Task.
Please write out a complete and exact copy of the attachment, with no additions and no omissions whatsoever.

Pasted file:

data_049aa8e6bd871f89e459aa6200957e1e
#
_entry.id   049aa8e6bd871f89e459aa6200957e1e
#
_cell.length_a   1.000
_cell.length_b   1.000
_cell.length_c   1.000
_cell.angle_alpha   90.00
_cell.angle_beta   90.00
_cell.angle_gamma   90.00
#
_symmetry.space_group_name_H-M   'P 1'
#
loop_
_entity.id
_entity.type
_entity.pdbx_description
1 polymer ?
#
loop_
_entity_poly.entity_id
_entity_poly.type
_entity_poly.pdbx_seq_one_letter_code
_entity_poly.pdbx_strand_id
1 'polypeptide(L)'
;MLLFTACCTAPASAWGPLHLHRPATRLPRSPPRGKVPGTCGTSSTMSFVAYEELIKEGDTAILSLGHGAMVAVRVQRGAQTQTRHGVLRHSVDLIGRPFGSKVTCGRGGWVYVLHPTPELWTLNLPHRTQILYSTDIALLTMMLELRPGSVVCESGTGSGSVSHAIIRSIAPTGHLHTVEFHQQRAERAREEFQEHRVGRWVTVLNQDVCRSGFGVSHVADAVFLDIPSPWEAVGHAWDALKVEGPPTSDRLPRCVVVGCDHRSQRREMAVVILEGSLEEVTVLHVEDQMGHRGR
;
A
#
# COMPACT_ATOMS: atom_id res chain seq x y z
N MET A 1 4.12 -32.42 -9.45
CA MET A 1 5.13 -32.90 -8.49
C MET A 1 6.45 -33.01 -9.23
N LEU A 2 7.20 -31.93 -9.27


data_049aa8e6bd871f89e459aa6200957e1e
#
_entry.id   049aa8e6bd871f89e459aa6200957e1e
#
_cell.length_a   1.000
_cell.length_b   1.000
_cell.length_c   1.000
_cell.angle_alpha   90.00
_cell.angle_beta   90.00
_cell.angle_gamma   90.00
#
_symmetry.space_group_name_H-M   'P 1'
#
loop_
_entity.id
_entity.type
_entity.pdbx_description
1 polymer ?
#
loop_
_entity_poly.entity_id
_entity_poly.type
_entity_poly.pdbx_seq_one_letter_code
_entity_poly.pdbx_strand_id
1 'polypeptide(L)'
;MLLFTACCTAPASAWGPLHLHRPATRLPRSPPRGKVPGTCGTSSTMSFVAYEELIKEGDTAILSLGHGAMVAVRVQRGAQTQTRHGVLRHSVDLIGRPFGSKVTCGRGGWVYVLHPTPELWTLNLPHRTQILYSTDIALLTMMLELRPGSVVCESGTGSGSVSHAIIRSIAPTGHLHTVEFHQQRAERAREEFQEHRVGRWVTVLNQDVCRSGFGVSHVADAVFLDIPSPWEAVGHAWDALKVEGPPTSDRLPRCVVVGCDHRSQRREMAVVILEGSLEEVTVLHVEDQMGHRGR
;
A
#
# COMPACT_ATOMS: atom_id res chain seq x y z
N MET A 1 4.12 -32.42 -9.45
CA MET A 1 5.13 -32.90 -8.49
C MET A 1 6.45 -33.01 -9.23
N LEU A 2 7.20 -31.93 -9.27